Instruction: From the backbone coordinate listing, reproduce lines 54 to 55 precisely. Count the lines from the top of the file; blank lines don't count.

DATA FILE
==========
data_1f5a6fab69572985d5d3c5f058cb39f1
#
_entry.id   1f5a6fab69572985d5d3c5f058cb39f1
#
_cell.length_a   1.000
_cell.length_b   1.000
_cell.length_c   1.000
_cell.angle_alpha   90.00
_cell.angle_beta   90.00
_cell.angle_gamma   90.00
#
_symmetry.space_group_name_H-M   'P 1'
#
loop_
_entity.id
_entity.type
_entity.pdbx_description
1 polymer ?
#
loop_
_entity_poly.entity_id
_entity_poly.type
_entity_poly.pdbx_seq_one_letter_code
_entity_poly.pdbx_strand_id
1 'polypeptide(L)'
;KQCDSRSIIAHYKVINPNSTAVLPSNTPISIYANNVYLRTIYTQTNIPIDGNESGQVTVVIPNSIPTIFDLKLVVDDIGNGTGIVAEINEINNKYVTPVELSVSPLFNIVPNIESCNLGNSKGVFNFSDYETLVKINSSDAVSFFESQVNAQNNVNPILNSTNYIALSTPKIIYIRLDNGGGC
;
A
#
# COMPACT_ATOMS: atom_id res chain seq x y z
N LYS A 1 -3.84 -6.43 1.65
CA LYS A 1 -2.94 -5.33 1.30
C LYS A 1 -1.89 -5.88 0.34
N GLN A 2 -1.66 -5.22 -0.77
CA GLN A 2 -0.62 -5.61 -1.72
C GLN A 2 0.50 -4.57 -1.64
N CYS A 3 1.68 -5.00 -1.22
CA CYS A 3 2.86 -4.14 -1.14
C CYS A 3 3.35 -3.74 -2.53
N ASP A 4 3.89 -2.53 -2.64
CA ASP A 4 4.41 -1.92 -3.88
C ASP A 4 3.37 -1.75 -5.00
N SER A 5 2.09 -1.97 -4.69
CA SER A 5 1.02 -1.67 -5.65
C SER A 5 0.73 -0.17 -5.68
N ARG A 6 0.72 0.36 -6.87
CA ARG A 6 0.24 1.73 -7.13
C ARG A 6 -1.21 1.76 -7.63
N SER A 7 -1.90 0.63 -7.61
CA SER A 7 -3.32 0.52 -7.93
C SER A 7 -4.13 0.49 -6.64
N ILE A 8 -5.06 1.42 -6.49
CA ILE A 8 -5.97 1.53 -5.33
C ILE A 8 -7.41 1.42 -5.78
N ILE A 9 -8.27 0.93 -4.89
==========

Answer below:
C ILE A 8 -7.41 1.42 -5.78
N ILE A 9 -8.27 0.93 -4.89